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The Rhyme Maker
Bayard Taylor.
Bayard Taylor
1825-1878


Theme:  Temperance Movement


NOTES:
* [3rd stanza] Falernian and Massic were names of two wines of Ancient Greece.

**[12th stanza] Taylor calls to mind poets and writers of long ago, who defended or celebrated wine: 
Theocritus and Bion were Greek poets.
"he of Teos" = Anacreon
"he of Rome"= Horace
Saadi and Hafiz were from Persia
Herrick is Robert Herrick
Luther is Marin Luther, wrongly attributed with the poem now correctly credited to Johann Heinrich Voss
"Rare Ben Jonson"

 
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Vineyard II
Elin Danielson-Gambogi (1861-1919)
(click image to enlarge)
The VWP Art Gallery
In My Vineyard
Bayard Taylor (1825-1878), American poet

At last the dream that clad the field
Is fairest fact, and stable;
At last my vines a covert yield,
A patch for song and fable.
I thread the rustling ranks, that hide
Their misty violet treasure,
And part the sprays with more than pride,
And more than owners pleasure.

The tender shoots, the fragrance fine,
Betray the gardens poet,
Whose daintiest life is turned to wine,
Yet half is shy to show it,
The epicure, who yields to toil
A scarce fulfilled reliance,
But takes from sun and dew and soil
A grace unguessed by science.

Faint odors, from the bunches blown,
Surround me and subdue me;
The vineyard-breath of many a zone
Is softly breathing through me:
From slopes of Eshkol, in the sun,
And many a hill-side classic;
From where Falernian juices run,*
And where they press the Massic!*

Where airy terraces, on high,
The hungry vats replenish,
And, less from earth than from the sky,
Distill the golden Rhenish:
Where, light of heart, the Bordelais
Compels his stony level
To burst and foam in purple spray,
The rose that crowns the revel!

So here, as there, the subject earth
Shall take a tenderer duty;
And Labor walk with harmless Mirth,
And wed with loving Beauty:
So, here, a gracious life shall fix
Its seat, in sunnier weather;
For sap and blood so sweetly mix,
And richly run together!

The vine was exiled from the land
That bore but needful burdens;
But now we slack the weary hand,
And look for gentler guerdons:
We take from Ease a grace above
The strength we took from Labor,
And win to laugh, and woo to love,
Each grimly-earnest neighbor.

What idle dreams! Even as I muse,
I feel a falling shadow;
And vapors blur and clouds confuse
My coming Eldorado.
Portentous, grim, a ghost draws nigh,
To clip my flying fancy,
And change the shows of earth and sky
With evil necromancy.

The leaves on every vine-branch curl
As if a frost had stung them
The bunches shrivel, snap, and whirl
As if a tempest flung them;
And as the ghost his forehead shakes,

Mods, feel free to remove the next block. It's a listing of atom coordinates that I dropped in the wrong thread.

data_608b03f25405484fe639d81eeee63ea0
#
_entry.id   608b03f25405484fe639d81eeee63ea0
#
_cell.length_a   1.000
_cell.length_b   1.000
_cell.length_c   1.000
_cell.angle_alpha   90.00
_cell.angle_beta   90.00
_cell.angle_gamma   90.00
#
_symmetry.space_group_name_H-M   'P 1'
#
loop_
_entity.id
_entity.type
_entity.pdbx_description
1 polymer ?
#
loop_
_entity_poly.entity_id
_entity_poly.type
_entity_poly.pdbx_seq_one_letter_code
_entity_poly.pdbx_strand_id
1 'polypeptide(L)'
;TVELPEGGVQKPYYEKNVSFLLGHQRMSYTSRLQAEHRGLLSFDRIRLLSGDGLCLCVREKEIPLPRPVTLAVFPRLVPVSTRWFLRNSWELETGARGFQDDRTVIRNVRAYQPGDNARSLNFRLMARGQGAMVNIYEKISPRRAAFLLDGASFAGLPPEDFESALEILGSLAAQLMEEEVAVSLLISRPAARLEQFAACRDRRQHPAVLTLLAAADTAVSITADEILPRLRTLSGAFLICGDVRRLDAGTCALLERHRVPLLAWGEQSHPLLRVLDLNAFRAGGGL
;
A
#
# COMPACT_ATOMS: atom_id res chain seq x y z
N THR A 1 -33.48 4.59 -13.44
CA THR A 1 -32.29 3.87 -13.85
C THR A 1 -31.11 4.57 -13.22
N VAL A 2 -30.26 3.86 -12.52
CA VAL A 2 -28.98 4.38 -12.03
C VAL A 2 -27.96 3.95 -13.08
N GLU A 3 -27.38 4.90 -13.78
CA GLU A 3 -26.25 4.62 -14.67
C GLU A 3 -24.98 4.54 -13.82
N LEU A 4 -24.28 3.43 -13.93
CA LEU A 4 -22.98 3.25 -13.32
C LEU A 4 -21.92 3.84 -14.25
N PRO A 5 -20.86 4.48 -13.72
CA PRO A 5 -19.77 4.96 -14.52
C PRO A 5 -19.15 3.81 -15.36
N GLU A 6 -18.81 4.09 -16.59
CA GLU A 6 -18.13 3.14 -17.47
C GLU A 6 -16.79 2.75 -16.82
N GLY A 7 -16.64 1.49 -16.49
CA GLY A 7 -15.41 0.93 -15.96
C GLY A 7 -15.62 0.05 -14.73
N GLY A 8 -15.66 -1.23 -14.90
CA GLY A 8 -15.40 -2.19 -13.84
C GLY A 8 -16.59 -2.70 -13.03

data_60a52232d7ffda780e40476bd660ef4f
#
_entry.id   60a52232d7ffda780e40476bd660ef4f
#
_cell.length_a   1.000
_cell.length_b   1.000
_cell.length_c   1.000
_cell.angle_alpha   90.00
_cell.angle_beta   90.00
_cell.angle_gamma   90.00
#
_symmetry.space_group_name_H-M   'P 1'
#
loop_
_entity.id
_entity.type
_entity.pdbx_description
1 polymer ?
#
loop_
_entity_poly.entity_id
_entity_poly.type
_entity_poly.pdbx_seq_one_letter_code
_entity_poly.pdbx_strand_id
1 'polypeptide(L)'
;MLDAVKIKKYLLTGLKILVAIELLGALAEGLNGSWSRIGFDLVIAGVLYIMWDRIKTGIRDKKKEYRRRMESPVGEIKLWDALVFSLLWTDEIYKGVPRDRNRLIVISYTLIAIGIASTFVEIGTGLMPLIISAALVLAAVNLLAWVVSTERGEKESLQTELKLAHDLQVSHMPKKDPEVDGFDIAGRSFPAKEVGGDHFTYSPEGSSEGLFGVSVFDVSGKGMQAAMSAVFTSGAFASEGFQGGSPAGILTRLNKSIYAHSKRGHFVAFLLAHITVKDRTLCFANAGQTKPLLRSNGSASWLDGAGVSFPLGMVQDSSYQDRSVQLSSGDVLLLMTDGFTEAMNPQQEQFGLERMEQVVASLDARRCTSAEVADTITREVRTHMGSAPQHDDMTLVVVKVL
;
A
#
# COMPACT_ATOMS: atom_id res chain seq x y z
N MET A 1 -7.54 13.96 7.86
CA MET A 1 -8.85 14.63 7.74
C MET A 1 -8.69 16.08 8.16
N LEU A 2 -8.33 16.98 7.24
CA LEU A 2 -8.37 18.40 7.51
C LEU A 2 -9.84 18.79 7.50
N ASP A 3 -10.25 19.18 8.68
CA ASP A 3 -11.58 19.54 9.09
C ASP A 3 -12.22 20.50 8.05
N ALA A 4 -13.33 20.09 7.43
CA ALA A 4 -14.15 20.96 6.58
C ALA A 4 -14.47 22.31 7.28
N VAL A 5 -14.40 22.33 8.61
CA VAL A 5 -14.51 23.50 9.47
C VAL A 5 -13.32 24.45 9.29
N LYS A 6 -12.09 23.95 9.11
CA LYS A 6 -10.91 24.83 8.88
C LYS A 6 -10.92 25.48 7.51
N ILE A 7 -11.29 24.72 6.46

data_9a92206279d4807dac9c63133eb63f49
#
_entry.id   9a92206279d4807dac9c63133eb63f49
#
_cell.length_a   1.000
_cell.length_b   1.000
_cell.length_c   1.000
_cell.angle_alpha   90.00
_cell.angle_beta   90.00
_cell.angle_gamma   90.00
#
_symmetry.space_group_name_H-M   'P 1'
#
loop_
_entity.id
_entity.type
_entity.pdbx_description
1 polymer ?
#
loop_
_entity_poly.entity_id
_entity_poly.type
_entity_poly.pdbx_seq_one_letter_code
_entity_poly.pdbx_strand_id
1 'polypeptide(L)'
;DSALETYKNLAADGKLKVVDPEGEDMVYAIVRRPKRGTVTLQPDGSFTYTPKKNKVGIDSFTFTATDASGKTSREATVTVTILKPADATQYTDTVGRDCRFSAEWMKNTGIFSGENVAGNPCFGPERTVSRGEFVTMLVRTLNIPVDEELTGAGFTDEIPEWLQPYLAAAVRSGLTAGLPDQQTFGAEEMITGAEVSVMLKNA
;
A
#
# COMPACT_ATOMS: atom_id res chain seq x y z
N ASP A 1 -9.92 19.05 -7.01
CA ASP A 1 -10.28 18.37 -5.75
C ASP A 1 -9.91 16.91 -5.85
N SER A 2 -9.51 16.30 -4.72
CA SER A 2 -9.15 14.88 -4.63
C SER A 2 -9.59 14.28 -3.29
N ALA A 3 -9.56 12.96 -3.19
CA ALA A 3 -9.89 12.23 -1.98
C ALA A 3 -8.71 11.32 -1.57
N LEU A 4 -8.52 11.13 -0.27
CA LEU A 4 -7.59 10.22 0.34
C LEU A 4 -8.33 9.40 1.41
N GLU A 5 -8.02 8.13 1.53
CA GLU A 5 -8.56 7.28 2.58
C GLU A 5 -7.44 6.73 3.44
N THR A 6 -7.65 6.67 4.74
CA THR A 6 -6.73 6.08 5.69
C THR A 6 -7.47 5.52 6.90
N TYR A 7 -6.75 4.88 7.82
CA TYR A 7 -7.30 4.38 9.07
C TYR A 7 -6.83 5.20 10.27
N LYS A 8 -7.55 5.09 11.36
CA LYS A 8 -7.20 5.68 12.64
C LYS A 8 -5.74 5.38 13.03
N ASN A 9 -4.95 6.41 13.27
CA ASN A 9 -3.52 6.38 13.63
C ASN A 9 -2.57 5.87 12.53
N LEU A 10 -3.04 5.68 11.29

Denying and commanding,
But withered stalks and barren stakes
Surround me where I’m standing.

Beware! the specter cried; the woe
Of this delusive culture!
The nightingale that lures thee so
Shall hatch a ravening vulture.
To feed the vat, to fill the bin,
Thou pluckst the vineyards foison,
That drugs the cup of mirth with sin,
The veins of health with poison!

But now a golden mist was born,
With violet-odors mingled:
I felt a brightness as of morn,
And all my pulses tingled;
And forms arose, among them first
The old Jonian lion,
And they, Sicilian Muses nursed,
Theocritus and Bion.

And he of Teos, he of Rome,**
The Sabine bard and urban;
And Saadi, from his Persian home,
And Hafiz in his turban:
And Shakespeare, silent, sweet, and grave,
And Herrick with his lawns on;
And Luther, mellow, burly, brave,
Along with Rare Ben Jonson!

Be comforted! they seemed to say;
For Nature does no treasons:
She neither gives nor takes away
Without eternal reasons.
She heaps the stores of corn and oil
In such a liberal measure,
That, past the utmost need of Toil,
There's something left for Pleasure.

The secret soul of sun and dew
Not vainly she distilleth,
And from these globes of pink and blue
A harmless cup she filleth:
Who loveth her may take delight
In what for him she dresses,
Nor find in cheerful appetite
The portal to excesses.

Yes, ever since the race began
To press the vineyards juices,
It was the brute within the man
Defiled their nobler uses;
But they who take from order joy,
And make denial duty,
But chain the brute they should destroy
By Freedom and by Beauty!

They spake; and, lo! the baleful shape
Grew dim, and then retreated;
And bending o'er the hoarded grape,
The vines my vision greeted.
The sunshine burst, the breezes turned
The leaves till they were hoary,
And over all the vineyard burned
A fresher light of glory!


from The Atlantic Monthly (December 1869)

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